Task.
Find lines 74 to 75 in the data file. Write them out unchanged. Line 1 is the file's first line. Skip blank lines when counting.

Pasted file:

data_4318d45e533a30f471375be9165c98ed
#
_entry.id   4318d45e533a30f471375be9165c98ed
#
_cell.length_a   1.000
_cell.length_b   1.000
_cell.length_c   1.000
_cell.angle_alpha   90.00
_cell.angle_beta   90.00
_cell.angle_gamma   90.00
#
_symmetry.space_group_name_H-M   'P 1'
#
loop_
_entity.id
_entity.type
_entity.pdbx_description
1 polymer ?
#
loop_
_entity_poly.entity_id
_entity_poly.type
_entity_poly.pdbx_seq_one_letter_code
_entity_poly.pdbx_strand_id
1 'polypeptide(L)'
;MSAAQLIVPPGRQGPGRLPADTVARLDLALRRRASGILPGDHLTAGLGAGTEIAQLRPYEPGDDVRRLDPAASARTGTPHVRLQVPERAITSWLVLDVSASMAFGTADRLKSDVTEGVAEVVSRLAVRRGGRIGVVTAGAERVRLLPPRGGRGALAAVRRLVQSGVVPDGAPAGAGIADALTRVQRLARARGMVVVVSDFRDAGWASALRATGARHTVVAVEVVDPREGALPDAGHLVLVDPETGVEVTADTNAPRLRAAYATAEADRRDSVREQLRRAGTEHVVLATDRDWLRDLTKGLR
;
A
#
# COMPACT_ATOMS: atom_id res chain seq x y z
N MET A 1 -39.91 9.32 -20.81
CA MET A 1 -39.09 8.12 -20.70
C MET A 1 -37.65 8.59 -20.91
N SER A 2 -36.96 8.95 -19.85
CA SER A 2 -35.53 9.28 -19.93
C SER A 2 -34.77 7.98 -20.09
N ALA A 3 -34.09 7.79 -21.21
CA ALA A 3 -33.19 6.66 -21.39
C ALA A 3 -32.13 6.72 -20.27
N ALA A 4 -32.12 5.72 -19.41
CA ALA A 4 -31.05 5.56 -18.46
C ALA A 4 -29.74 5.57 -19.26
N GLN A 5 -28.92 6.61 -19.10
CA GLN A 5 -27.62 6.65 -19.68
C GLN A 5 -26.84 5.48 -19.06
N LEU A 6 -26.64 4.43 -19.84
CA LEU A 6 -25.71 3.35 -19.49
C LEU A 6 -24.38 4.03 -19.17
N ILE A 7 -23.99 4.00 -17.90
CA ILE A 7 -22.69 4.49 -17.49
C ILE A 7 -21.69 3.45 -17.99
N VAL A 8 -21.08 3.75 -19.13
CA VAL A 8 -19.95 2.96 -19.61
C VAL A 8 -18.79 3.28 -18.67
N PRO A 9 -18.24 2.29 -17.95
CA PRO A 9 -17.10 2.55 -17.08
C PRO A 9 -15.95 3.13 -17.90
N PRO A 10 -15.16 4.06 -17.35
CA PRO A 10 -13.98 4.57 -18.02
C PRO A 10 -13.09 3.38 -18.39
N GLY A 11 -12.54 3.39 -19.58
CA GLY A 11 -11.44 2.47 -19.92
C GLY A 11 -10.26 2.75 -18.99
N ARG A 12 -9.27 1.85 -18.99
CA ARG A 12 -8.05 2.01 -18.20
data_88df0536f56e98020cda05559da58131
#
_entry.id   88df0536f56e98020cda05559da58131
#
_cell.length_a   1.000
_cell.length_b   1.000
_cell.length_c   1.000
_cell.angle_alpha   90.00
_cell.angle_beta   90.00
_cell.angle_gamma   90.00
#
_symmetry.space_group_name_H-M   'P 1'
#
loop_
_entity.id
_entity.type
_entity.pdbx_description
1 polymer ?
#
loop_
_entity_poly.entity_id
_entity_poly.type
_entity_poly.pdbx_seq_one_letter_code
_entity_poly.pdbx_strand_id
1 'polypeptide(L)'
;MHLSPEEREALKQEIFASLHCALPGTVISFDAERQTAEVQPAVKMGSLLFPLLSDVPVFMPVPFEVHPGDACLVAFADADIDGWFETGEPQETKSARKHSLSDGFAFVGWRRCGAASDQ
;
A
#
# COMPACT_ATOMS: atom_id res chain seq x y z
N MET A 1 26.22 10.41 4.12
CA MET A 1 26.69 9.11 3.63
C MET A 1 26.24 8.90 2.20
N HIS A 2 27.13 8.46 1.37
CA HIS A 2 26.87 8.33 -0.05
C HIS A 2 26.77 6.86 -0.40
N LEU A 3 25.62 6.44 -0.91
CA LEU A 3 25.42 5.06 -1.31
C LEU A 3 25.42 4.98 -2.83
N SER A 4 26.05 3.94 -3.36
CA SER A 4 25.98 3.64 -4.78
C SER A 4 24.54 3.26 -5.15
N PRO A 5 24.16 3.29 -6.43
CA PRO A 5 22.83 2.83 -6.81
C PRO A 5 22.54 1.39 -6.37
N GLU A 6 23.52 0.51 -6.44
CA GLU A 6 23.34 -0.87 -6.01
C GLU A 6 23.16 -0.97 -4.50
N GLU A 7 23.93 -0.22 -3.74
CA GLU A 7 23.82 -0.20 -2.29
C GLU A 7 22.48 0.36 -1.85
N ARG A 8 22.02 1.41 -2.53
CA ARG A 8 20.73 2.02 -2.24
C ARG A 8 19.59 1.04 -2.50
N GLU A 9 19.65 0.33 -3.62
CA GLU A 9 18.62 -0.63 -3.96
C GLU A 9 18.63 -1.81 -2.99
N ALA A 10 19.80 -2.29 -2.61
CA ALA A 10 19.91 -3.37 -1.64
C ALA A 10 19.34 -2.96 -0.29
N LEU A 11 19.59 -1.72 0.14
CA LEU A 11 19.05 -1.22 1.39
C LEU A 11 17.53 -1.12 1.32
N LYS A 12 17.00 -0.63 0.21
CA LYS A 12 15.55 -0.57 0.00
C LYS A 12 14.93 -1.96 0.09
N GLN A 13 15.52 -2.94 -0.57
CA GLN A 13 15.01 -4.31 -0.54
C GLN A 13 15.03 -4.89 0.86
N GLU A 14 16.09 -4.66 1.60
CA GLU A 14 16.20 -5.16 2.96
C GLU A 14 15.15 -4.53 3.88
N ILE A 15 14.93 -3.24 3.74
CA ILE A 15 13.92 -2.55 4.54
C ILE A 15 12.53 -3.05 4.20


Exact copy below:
_cell.angle_beta   90.00
_cell.angle_gamma   90.00